Given the countless inauguration balls, galas, happy hours, club events and afterparties that took place over the weekend, it’s easy to assume that nothing of substance occurred. That assumption would be wrong.
For many African-Americans who attended the various events, inauguration weekend was also an opportunity to network with other like-minded folks, to talk policy and politics, to map out agendas for getting issues important to the Black community addressed by the Obama administration and Congress. It was also a chance for organizations to showcase their work and promote their causes at a time when the attention of media organizations from around the country and around the world were laser focused on Washington.
As a result, there were daytime panel discussions about policy issues, events organized by political action groups, breakfast and lunch gatherings. And even when people were club-hopping or bouncing from one formal ball to another, serious discussions about what comes next were never that far away. Young people in particular seemed especially engaged.
“I hope Obama pushes the envelope this time,” said Farrin Stanton, 26, who attended the African American Church Inaugural Ball with her younger sister. “I know he compromised a lot last time.”
Stanton of Baltimore wants the president to be more aggressive about reforming the immigration and health care systems. Her sister, Breonna Stanton, 22, hopes the president will take a stronger stand on foreign policy issues in his second term.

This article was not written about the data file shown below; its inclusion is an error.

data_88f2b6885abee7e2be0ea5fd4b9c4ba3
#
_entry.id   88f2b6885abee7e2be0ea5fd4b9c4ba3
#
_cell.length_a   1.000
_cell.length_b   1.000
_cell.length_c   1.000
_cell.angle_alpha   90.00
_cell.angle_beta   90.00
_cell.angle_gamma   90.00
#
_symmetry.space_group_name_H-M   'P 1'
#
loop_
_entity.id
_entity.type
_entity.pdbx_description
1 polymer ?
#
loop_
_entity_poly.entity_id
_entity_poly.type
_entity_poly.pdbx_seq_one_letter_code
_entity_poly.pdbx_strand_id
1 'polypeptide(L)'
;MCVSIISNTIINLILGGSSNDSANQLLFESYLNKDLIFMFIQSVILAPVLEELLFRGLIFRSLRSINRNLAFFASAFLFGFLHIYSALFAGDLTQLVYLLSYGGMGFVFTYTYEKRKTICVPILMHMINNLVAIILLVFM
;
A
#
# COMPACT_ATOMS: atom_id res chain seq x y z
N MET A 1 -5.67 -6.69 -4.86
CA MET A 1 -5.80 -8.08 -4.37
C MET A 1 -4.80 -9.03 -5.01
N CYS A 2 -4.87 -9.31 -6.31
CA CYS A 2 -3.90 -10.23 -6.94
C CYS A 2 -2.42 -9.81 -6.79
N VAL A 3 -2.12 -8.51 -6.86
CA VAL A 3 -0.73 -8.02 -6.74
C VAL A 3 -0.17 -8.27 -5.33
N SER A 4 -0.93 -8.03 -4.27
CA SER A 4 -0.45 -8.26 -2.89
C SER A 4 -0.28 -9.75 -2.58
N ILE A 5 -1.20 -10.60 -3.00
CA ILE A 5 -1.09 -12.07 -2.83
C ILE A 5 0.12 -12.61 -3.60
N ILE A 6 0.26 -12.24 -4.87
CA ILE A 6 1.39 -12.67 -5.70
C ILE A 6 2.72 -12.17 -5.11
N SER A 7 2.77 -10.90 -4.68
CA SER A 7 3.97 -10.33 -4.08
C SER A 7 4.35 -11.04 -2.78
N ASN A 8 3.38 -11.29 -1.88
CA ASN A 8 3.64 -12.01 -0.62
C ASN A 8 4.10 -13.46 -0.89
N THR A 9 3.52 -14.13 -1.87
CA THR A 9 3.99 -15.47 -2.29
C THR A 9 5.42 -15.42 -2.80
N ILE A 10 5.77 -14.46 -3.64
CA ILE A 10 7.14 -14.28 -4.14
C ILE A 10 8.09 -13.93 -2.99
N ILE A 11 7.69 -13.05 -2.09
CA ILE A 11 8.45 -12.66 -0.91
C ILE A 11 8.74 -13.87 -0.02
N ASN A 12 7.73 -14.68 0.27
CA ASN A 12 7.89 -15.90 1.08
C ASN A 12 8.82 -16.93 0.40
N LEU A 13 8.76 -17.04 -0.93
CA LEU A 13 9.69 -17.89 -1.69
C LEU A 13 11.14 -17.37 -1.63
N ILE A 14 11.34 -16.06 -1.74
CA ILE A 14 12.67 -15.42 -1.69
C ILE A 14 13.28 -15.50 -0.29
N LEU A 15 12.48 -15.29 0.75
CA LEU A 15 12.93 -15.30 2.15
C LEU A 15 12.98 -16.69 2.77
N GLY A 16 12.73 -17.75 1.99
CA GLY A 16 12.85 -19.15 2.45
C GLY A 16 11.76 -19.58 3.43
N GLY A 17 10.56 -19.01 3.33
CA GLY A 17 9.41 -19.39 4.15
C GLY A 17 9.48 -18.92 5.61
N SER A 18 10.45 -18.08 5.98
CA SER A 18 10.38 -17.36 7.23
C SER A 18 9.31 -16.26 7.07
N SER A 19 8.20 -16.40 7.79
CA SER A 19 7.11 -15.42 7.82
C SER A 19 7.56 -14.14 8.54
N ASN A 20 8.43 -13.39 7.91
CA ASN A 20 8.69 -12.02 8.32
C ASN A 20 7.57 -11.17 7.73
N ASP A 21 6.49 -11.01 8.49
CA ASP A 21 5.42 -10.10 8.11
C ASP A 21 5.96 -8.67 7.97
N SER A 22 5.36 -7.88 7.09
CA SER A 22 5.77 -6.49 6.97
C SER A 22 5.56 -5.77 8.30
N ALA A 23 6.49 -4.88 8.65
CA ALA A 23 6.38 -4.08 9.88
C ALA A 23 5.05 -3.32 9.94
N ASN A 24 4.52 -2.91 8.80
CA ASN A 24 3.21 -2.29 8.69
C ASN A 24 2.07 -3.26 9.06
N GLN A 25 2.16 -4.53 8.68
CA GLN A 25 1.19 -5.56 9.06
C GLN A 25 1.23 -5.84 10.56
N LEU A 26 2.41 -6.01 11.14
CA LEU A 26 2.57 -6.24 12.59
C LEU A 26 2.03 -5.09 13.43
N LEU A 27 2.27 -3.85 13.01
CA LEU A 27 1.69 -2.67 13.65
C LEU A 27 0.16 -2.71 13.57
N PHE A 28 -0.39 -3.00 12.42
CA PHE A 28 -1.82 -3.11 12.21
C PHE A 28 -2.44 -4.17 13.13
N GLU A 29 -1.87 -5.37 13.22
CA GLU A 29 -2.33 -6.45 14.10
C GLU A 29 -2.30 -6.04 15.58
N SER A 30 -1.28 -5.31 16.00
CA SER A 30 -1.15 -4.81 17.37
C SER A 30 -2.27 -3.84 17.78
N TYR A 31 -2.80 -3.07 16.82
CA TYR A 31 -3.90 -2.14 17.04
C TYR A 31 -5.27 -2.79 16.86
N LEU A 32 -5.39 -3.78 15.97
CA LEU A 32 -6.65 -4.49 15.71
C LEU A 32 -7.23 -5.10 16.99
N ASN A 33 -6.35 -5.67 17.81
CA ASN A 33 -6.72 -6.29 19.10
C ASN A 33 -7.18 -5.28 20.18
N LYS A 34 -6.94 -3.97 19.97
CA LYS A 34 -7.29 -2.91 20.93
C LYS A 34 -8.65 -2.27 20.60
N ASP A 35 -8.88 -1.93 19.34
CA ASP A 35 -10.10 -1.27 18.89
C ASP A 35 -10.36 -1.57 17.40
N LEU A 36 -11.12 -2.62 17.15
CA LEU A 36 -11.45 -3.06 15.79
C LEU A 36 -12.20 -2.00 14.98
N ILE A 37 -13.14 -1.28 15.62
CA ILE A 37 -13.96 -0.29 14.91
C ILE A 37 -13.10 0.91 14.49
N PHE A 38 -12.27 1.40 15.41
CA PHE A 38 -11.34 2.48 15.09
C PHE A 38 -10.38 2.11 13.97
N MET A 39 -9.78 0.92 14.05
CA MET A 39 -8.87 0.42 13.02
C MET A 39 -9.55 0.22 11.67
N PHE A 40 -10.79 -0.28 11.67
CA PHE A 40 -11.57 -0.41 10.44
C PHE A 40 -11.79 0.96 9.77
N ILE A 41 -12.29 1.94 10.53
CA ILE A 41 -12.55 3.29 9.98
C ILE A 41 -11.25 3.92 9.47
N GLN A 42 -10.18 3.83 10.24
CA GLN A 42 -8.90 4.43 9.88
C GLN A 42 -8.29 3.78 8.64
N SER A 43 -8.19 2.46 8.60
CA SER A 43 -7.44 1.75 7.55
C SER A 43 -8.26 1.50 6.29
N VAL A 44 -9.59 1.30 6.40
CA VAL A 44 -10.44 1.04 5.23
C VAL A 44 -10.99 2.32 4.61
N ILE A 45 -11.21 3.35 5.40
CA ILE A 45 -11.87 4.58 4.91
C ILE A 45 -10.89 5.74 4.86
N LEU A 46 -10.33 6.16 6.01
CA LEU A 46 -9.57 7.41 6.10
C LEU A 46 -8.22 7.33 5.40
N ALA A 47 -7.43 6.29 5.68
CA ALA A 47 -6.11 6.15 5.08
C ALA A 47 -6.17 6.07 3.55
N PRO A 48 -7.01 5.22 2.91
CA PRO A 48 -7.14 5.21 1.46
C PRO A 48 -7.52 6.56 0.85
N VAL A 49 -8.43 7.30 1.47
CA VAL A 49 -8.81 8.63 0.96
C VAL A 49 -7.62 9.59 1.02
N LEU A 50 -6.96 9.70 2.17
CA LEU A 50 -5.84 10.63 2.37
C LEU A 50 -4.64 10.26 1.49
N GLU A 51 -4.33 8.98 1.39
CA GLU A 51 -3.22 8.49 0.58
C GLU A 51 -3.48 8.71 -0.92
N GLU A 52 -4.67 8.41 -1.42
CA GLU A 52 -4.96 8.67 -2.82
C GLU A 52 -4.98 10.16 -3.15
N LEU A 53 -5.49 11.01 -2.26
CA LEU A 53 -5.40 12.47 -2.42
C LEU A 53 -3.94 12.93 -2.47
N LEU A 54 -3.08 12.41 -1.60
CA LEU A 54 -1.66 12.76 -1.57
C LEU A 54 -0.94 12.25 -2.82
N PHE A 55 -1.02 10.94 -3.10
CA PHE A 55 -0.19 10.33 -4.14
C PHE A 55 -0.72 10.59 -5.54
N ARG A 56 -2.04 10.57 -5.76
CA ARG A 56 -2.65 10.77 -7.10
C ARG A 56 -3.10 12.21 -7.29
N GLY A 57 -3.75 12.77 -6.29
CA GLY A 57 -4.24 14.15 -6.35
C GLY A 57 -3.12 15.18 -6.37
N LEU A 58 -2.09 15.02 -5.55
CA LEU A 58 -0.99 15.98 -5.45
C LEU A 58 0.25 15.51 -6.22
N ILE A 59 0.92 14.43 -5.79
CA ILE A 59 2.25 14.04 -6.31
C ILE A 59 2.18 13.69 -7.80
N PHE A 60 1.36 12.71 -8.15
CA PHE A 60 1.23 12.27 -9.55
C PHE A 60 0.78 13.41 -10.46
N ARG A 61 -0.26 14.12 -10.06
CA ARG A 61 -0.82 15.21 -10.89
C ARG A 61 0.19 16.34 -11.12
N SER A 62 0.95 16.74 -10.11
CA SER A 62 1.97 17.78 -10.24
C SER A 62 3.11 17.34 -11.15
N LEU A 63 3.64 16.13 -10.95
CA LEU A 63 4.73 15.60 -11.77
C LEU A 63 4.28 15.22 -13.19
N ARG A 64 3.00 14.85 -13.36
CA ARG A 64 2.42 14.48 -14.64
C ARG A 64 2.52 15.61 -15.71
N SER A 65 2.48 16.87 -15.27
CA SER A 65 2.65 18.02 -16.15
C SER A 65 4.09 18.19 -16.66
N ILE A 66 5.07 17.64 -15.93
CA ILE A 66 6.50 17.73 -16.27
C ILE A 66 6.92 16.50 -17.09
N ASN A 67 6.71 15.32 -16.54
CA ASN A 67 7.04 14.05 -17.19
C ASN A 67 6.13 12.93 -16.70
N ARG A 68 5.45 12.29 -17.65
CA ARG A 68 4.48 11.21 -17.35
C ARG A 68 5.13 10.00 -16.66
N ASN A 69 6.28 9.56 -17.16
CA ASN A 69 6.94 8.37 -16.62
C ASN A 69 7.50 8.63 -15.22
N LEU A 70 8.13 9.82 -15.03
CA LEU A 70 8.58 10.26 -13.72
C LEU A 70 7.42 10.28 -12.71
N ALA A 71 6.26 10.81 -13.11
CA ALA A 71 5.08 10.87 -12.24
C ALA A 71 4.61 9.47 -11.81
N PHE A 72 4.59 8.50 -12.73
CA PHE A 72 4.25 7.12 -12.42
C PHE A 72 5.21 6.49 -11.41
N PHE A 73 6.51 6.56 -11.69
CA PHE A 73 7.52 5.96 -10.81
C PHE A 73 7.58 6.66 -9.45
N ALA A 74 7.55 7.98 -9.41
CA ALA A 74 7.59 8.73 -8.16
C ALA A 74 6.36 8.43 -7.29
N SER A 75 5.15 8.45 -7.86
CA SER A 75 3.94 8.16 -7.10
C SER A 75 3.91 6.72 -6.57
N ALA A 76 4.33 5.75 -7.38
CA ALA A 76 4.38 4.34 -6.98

“We’re not paying enough attention to China as a rising power and a strong economic force,” she said.
Domestic issues and Black political empowerment dominated the discussion at a breakfast gathering held on the Sunday before inauguration day.
“Don’t for a second live for the historical moment,” Roland Martin, the popular political pundit, told the gathering of mostly young professionals, entrepreneurs and political activists at the event called, Forward: Presidential Brunch. “Once it’s over, we cannot operate like the inauguration parade is still going on.”
The event was organized by The Young and Powerful Group, which was behind a national grassroots effort that raised some $250,000 for Obama through The Young and Powerful Political Action Committee.
Martin urged the audience to pick up the mantle of political activism once led by their elders that made it possible for a Black man to become president of the United States.
“You didn’t elect President Obama for him, you elected him for you,” Martin said. “We have to have the courage to say, ‘We voted for you, we helped finance you, and now we want something back. This is our issue, this is what we want.’”
Michael Eric Dyson, the author, social/political commentator and Georgetown University Professor, and Ben Chavis, co-founder and president of the Hip Hop Summit Action Network also spoke at the event.
No matter the venue or time of day, whether at an exclusive invitation-only ball or along the parade route on inauguration day, African-Americans spoke thoughtfully about what they wanted, hoped for, expected, or would demand, from a second Obama administration.
“I’d like to see affordable college education for everyone,” said Wilma J. Taylor, a registered nurse from Tennessee. “It’s become unattainable for so many. I also want the health care needs of the elderly to remain a priority and Medicare and Social security benefits continued.”
Mindful that the president was hampered by brutal economic challenges at home, wars and other international crisis overseas, and a hostile opposition party in Congress, many Black supporters believed they had to be patient and give the president time to work on these and other issues in his first term. Now with the president in his second term — also routinely referred to as a lame duck term for obvious reasons — they are speaking with more urgency about what the president can and should do to improve the lives of African-Americans who overwhelmingly supported him and helped him win reelection.